I start college again for the third time this Friday. It's... nerve-wracking. My first attempt was my own fault. I thought I had everything under control, but it turns out I was in over my head. Then, I was given a second chance and was able to study for free, thanks to a family member. But...then that family member lost their job at the second school, so I had to leave because it was uber expensive.
So here I am, back at the beginning. Two hour orientation, talk to an adviser, get my classes, pay the tuition fee and SHAZAM. Back to being a student again. I was afraid yesterday as I finalized everything. All my ducks are in a row and I should be all right when I stand in line, but I was so distraught over something going wrong that I almost had a panic attack.
So, there I was, sitting in a stall, attempting to breath calmly. It wasn't working out how I had planned, so I tried to think about other things. My mind snapped back to when I got my first dog.
My family had raised dogs before, but this time was different. I was visiting my dad and he wanted to teach me responsibility. While I was with my mom, his old Army buddy had a litter of German Shepards. Most of them were taken or already called for, save for one. He was the runt, and didn't seem too smart, even though he was a few days old. At any rate, my dad took him and named him for me. "Pop"
Pop was probably the dumbest dog I've come across or the smartest. He knew the commands I had taught him, but he never did them unless other people were around. It was like he was trying to impress everyone that he was a trained dog, but in private he would only want to play or sleep. Being the runt, he was smaller than the average Shep, but he made up for it in agility.
He was also very protective of me. I was always a big kid, both in height and in width, but I always felt small. I guess Pop felt the same way, seeing other dogs bigger than him. Whenever things got heated at my house with my step-family, Pop would always stand between me and whatever was going on. Even when I hit high school, he would always do it. No physical damage was done, but after things quieted down, he was there to comfort me from the things I heard and was told. For a while, it was me and the dog, just trying to carve out a place in the world around us. That was unless we went to the vet.
Pop was always afraid of the vet. We learned the hard way that I had to stay within eye shot of him at all times. If not, even for a second, he would thrash around looking for me. If I couldn't take him, for whatever reason, they were forced to muzzle and sedate him. This bond is really strange, yes, but it's what we had and I loved it. But then sophomore year of high school came around.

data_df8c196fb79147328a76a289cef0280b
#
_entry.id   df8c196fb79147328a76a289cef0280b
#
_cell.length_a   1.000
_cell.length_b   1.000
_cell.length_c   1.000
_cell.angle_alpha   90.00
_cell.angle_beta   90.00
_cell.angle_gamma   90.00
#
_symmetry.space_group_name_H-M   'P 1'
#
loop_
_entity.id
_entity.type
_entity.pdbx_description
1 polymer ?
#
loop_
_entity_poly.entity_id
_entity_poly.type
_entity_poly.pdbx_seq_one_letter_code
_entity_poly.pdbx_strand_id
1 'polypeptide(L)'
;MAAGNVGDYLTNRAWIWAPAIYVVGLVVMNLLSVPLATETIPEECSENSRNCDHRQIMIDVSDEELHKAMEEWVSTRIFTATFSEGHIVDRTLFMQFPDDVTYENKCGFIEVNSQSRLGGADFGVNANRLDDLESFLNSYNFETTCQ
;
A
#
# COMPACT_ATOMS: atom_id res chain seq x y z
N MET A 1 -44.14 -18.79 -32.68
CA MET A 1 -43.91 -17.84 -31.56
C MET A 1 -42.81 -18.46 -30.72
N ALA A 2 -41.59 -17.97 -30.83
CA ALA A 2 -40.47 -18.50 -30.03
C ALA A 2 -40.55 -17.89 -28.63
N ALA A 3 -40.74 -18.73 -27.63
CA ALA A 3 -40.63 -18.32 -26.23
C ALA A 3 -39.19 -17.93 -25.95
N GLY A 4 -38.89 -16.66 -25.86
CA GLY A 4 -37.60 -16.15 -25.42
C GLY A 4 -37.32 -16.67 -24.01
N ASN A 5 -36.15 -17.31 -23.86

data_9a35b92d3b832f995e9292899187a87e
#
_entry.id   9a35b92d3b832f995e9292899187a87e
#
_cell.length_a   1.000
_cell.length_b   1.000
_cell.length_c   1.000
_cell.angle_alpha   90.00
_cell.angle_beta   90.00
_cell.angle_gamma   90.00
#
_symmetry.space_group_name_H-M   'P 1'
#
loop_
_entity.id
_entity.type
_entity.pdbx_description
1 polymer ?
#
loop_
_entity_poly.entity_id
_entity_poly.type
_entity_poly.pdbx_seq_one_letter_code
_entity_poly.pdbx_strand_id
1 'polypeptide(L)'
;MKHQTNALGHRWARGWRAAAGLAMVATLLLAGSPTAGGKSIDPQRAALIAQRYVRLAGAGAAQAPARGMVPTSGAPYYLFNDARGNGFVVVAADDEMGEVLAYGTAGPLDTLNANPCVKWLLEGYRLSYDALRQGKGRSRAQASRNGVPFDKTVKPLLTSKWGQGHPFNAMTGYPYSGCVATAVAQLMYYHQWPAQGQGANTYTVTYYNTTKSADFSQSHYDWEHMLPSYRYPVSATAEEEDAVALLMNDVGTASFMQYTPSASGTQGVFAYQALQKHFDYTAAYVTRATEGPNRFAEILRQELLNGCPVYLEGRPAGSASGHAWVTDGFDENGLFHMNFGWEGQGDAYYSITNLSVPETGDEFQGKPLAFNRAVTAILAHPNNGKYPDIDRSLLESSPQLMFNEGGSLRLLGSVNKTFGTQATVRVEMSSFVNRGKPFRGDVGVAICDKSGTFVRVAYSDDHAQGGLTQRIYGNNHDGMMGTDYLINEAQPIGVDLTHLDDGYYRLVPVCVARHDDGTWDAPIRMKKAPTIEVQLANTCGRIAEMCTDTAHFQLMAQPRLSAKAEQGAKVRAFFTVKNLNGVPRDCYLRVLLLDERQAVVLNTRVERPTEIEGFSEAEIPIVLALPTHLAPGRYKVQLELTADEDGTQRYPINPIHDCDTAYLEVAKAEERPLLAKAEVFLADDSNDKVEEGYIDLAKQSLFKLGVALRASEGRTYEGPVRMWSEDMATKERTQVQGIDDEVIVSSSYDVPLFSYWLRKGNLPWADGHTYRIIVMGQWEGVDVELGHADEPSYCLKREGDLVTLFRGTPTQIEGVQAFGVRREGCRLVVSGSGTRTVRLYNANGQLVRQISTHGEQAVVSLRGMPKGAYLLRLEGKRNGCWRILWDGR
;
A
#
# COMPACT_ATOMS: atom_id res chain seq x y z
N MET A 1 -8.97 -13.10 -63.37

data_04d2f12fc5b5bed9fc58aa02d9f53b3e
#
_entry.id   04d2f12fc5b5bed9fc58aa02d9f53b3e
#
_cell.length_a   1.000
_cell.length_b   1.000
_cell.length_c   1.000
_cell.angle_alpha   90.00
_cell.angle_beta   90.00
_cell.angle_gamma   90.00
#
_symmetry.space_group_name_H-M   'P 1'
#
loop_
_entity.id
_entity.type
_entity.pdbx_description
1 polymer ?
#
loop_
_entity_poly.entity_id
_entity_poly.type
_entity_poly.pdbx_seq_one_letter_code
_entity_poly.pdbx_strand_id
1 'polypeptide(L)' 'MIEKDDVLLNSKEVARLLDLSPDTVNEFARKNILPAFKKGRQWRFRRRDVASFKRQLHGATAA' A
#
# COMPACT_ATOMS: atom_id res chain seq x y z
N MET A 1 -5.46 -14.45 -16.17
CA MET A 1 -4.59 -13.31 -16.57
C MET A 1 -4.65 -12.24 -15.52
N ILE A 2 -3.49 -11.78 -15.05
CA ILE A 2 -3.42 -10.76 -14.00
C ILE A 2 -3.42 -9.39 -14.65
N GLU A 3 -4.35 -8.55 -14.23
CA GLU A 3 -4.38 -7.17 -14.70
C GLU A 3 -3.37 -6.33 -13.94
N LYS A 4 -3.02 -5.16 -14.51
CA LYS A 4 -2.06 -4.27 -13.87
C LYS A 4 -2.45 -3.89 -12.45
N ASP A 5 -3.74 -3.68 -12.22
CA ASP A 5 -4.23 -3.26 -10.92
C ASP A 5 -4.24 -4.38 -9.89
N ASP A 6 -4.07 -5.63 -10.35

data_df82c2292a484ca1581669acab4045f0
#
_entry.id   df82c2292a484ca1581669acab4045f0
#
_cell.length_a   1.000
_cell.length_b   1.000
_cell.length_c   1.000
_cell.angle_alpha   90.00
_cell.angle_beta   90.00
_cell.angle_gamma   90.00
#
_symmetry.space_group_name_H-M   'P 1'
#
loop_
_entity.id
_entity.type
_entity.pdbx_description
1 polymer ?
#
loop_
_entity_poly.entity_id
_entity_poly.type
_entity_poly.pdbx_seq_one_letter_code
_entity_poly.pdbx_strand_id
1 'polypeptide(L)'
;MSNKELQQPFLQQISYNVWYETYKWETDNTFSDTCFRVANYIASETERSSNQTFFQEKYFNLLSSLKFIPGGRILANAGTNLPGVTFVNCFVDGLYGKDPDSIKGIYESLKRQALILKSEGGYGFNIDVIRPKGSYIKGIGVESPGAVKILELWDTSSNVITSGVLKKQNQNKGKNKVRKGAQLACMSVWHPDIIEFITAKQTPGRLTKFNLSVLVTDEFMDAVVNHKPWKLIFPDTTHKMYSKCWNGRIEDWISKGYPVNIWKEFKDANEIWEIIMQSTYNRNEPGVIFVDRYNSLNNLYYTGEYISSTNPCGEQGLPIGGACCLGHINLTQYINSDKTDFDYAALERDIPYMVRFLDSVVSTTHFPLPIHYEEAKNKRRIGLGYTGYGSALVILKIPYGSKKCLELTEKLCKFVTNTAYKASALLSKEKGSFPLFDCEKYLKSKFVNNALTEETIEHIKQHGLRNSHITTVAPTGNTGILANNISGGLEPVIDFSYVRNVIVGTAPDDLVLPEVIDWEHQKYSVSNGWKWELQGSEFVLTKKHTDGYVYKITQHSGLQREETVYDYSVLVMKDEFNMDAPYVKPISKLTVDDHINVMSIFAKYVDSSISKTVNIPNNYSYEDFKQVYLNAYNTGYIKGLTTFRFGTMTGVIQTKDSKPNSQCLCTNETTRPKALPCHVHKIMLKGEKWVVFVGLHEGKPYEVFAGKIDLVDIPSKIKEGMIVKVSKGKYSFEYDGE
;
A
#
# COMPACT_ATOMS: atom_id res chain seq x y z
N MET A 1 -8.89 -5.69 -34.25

Pop was dragging for a week. His energy was low and he could barely eat without throwing it up. I took him to the vet and they ran some tests. At first, they thought it was an infection, so they gave me some antibiotics for the time being. Like the would usually do, they did a few more tests and took some blood. A few days later, they ask for me to bring him in. An xray later, I found out why he was so sluggish.
Pop had kidney cancer.
I learned three things that day:
1) Dogs can surprisingly get cancer
2) Strong men also cry
3) Your pets have dignity as well
My options were scarce. He was far along so any therapy was out of the question. I could have him take pain meds and wait for him to die or I could have him put down within the next few days. I thought about it for a few minutes and decided to have him put down.
Many of my pro-animal friends give me shit for that. They tell me that I should have done whatever I could if I "really loved Pop like I said I did". But what they didn't have is history with him. They don't remember when he fit in the size of their palm. They don't remember the time he grabbed a bird in midair. They don't remember him bouncing around in the snow during winter vacations. They don't remember the times he almost got me laid. He wasn't just a pet, but my buddy. And seeing your buddy die a slow death, even a painless one, is painful.
I signed the forms and two days later, Pop died. He was cremated and I scattered the ashes in my dad's backyard. It was where we first met.
All of those things distracted me from the fear of going back to school, the fear of the unknown. The story ended on a sad note, yeah, but what I remember were the good times. I was amazed that the memories of a dog helped keep me from going over the deep end in a public restroom. My breathing slowed, I flushed the toilet to not cause suspicion and washed my hands. I looked in the mirror and smiled. "Crazy dog," I thought to myself. "You did it again."